I had the pleasure of working from Valencia recently and it gave me some insight into the Valencian language. I won’t get into language vs dialect theories in this small post; suffice to say, exactly how to classify Valencian (valencià, valenciano, llengua valenciana or idioma valencià) is a point of dispute.
Most linguists consider Valencian to be a dialect of Catalan. Catalan is thought to have developed in the north east of Spain in the community now known as Catalonia and is divided into two primary dialectical groups, Oriental and Occidental. The Occidental group is subdivided into West Catalan and Valencian. The official regulating body of the language of the Valencian Community, the Valencian Academy of Language (Acadèmia Valenciana de la Llengua, AVL) declares the linguistic unity between the Valencian and Catalan varieties, declaring that the historical patrimonial language of the Valencian people, from a philological standpoint, is the same that is shared by the autonomous communities of Catalonia, the Balearic Islands and Andorra.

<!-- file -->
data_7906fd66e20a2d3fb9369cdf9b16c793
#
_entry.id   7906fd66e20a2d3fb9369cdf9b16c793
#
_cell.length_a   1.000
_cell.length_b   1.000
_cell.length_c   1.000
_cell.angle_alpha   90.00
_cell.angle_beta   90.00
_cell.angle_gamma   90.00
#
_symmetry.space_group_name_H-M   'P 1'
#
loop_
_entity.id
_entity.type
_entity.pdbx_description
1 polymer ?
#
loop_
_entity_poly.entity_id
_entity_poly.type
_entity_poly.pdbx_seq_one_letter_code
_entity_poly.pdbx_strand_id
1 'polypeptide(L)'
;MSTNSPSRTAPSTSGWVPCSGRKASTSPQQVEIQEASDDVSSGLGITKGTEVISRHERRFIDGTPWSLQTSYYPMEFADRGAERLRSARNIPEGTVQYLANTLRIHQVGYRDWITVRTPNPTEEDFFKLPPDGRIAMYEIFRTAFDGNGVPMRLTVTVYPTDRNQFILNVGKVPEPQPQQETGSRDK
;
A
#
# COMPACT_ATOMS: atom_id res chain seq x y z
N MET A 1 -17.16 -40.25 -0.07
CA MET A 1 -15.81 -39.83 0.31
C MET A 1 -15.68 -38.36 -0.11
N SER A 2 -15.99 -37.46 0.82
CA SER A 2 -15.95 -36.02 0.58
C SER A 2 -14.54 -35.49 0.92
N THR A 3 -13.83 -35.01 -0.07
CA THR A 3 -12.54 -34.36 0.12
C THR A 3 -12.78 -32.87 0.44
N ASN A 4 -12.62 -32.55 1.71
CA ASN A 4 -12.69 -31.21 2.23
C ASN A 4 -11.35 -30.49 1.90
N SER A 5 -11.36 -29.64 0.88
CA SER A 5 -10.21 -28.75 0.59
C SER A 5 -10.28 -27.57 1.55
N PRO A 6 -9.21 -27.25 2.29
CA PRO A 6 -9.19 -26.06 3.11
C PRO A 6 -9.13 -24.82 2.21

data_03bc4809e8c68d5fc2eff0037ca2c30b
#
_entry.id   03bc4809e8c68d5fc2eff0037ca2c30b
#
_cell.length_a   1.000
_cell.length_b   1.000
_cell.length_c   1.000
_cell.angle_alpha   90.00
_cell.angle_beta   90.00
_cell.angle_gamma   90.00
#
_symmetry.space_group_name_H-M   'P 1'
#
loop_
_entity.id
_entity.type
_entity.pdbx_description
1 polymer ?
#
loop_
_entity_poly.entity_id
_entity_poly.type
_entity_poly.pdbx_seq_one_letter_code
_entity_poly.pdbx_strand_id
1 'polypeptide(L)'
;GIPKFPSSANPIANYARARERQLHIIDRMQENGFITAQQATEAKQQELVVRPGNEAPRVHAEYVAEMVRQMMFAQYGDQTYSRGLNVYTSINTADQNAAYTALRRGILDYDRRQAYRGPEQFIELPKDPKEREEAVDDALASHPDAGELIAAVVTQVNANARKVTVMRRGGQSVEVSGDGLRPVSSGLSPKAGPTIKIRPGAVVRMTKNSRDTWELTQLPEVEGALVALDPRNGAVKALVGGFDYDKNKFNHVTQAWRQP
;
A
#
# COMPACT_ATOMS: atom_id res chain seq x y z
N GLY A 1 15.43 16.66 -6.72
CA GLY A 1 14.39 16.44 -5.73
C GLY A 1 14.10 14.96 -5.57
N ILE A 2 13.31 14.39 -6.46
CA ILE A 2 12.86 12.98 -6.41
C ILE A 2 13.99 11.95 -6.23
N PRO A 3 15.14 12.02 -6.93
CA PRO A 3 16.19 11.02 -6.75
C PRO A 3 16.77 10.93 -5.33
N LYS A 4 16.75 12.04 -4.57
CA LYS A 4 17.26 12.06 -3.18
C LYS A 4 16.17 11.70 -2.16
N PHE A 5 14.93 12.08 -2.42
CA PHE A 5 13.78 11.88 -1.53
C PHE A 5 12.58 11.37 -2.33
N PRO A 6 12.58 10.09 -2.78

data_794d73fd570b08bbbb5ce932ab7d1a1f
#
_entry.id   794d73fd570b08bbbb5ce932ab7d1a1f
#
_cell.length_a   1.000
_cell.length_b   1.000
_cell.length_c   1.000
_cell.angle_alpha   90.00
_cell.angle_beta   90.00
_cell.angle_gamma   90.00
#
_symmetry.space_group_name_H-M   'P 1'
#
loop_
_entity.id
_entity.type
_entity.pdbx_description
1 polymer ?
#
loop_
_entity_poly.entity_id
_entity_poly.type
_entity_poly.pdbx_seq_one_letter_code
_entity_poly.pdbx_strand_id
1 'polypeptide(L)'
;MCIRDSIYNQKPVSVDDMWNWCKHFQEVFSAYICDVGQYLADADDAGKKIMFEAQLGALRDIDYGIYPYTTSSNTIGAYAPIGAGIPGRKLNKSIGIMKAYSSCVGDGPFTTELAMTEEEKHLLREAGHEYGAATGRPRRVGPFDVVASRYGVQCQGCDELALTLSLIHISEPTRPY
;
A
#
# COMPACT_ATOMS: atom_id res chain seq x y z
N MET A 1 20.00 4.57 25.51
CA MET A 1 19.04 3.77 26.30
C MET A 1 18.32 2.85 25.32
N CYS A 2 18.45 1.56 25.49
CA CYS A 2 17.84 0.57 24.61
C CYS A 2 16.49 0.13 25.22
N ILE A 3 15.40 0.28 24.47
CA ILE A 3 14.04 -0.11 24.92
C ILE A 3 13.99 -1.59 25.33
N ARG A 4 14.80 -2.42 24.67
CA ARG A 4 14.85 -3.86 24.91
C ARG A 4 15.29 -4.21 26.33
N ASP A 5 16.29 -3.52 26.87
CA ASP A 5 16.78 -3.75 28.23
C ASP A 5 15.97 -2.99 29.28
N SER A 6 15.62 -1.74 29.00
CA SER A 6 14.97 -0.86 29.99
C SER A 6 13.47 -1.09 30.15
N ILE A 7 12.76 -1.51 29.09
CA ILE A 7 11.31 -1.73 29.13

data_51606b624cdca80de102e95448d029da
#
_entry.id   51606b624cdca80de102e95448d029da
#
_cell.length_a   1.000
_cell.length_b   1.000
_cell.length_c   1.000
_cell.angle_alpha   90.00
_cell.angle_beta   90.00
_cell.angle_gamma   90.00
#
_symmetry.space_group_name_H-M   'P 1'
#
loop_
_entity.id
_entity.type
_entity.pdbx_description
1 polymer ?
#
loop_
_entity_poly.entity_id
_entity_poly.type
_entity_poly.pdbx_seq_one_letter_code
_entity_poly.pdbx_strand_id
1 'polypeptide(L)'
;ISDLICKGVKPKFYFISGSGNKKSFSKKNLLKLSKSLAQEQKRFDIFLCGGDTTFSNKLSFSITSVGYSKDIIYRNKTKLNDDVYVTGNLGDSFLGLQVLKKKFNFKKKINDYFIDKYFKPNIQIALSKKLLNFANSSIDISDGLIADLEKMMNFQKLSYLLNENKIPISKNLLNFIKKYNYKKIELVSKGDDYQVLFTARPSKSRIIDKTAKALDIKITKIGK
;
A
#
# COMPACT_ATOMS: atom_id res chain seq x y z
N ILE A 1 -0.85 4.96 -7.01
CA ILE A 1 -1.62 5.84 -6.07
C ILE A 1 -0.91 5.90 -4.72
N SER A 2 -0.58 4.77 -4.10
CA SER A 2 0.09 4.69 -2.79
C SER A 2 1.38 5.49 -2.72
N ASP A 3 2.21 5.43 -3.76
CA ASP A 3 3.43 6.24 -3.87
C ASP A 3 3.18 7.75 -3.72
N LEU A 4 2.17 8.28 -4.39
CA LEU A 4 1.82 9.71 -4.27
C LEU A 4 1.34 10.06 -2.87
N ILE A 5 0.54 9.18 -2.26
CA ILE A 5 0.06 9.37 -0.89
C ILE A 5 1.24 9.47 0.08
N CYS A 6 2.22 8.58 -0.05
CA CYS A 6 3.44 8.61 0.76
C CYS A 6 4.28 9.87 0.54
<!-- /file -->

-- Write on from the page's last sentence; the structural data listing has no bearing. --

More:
Some fast facts:
– Valencian is considered a distinct language by some groups.
– A standardised form exists based on the Southern Valencian dialect.
– The Valencian language is co-official with the Spanish language, as regulated by the Spanish constitution.
– The Valencian language is not one of the recognised languages of the EU.
– It is not spoken everywhere in the Valencian Community.